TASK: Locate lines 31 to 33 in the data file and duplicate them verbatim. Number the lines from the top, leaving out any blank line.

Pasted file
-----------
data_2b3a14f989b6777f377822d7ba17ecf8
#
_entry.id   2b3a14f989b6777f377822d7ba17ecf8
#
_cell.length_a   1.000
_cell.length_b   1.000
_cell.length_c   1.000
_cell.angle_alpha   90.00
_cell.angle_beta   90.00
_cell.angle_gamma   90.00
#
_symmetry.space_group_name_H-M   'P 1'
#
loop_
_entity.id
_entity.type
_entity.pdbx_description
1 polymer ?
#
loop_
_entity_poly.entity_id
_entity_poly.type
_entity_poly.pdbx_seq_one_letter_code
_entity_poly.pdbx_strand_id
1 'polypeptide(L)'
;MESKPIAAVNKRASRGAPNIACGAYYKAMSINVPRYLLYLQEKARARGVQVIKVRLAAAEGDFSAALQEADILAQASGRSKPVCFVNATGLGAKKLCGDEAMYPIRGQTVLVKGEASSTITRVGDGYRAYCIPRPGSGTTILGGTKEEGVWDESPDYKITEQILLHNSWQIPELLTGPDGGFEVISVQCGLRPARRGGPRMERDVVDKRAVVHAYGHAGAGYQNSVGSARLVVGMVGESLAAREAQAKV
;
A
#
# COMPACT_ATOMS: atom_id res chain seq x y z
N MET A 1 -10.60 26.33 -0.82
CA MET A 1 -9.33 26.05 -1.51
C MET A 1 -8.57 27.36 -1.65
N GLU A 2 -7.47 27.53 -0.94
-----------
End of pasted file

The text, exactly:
N MET A 1 -10.60 26.33 -0.82
CA MET A 1 -9.33 26.05 -1.51
C MET A 1 -8.57 27.36 -1.65